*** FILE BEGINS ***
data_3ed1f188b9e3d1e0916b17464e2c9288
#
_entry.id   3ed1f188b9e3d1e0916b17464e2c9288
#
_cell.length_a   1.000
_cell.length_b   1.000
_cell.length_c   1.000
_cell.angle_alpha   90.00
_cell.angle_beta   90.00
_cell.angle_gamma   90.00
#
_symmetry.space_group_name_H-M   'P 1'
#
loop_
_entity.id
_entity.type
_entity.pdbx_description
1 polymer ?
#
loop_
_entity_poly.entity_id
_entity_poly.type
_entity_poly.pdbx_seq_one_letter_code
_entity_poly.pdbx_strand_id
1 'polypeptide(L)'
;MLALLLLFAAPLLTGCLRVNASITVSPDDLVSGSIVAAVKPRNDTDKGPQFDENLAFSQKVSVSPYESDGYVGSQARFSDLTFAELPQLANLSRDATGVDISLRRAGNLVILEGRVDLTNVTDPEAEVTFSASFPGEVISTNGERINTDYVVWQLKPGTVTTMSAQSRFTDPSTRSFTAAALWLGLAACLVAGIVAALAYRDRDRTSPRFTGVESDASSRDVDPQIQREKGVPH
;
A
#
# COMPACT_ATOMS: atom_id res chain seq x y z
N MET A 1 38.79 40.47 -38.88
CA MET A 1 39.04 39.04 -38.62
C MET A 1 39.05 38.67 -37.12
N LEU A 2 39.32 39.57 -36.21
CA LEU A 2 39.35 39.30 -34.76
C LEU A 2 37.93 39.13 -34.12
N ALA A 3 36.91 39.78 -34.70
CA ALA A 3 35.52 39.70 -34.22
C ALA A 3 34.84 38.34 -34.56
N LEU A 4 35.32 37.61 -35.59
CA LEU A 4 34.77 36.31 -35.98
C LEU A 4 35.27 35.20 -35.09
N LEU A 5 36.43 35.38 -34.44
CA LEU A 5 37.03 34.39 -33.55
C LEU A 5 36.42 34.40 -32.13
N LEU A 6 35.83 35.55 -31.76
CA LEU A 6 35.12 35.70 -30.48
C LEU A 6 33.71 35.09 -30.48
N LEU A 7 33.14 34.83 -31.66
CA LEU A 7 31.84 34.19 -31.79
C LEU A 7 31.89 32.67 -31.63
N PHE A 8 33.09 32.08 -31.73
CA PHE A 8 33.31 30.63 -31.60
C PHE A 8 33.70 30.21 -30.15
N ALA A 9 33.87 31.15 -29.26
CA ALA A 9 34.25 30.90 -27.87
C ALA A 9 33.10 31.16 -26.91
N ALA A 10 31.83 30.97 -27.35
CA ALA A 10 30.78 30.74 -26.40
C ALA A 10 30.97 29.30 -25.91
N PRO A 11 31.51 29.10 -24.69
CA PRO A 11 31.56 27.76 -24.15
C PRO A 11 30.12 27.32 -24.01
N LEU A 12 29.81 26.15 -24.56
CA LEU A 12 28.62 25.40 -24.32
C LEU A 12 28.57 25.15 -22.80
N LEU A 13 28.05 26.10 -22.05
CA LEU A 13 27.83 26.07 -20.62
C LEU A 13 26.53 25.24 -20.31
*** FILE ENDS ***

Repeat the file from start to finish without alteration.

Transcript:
data_3ed1f188b9e3d1e0916b17464e2c9288
#
_entry.id   3ed1f188b9e3d1e0916b17464e2c9288
#
_cell.length_a   1.000
_cell.length_b   1.000
_cell.length_c   1.000
_cell.angle_alpha   90.00
_cell.angle_beta   90.00
_cell.angle_gamma   90.00
#
_symmetry.space_group_name_H-M   'P 1'
#
loop_
_entity.id
_entity.type
_entity.pdbx_description
1 polymer ?
#
loop_
_entity_poly.entity_id
_entity_poly.type
_entity_poly.pdbx_seq_one_letter_code
_entity_poly.pdbx_strand_id
1 'polypeptide(L)'
;MLALLLLFAAPLLTGCLRVNASITVSPDDLVSGSIVAAVKPRNDTDKGPQFDENLAFSQKVSVSPYESDGYVGSQARFSDLTFAELPQLANLSRDATGVDISLRRAGNLVILEGRVDLTNVTDPEAEVTFSASFPGEVISTNGERINTDYVVWQLKPGTVTTMSAQSRFTDPSTRSFTAAALWLGLAACLVAGIVAALAYRDRDRTSPRFTGVESDASSRDVDPQIQREKGVPH
;
A
#
# COMPACT_ATOMS: atom_id res chain seq x y z
N MET A 1 38.79 40.47 -38.88
CA MET A 1 39.04 39.04 -38.62
C MET A 1 39.05 38.67 -37.12
N LEU A 2 39.32 39.57 -36.21
CA LEU A 2 39.35 39.30 -34.76
C LEU A 2 37.93 39.13 -34.12
N ALA A 3 36.91 39.78 -34.70
CA ALA A 3 35.52 39.70 -34.22
C ALA A 3 34.84 38.34 -34.56
N LEU A 4 35.32 37.61 -35.59
CA LEU A 4 34.77 36.31 -35.98
C LEU A 4 35.27 35.20 -35.09
N LEU A 5 36.43 35.38 -34.44
CA LEU A 5 37.03 34.39 -33.55
C LEU A 5 36.42 34.40 -32.13
N LEU A 6 35.83 35.55 -31.76
CA LEU A 6 35.12 35.70 -30.48
C LEU A 6 33.71 35.09 -30.48
N LEU A 7 33.14 34.83 -31.66
CA LEU A 7 31.84 34.19 -31.79
C LEU A 7 31.89 32.67 -31.63
N PHE A 8 33.09 32.08 -31.73
CA PHE A 8 33.31 30.63 -31.60
C PHE A 8 33.70 30.21 -30.15
N ALA A 9 33.87 31.15 -29.26
CA ALA A 9 34.25 30.90 -27.87
C ALA A 9 33.10 31.16 -26.91
N ALA A 10 31.83 30.97 -27.35
CA ALA A 10 30.78 30.74 -26.40
C ALA A 10 30.97 29.30 -25.91
N PRO A 11 31.51 29.10 -24.69
CA PRO A 11 31.56 27.76 -24.15
C PRO A 11 30.12 27.32 -24.01
N LEU A 12 29.81 26.15 -24.56
CA LEU A 12 28.62 25.40 -24.32
C LEU A 12 28.57 25.15 -22.80
N LEU A 13 28.05 26.10 -22.05
CA LEU A 13 27.83 26.07 -20.62
C LEU A 13 26.53 25.24 -20.31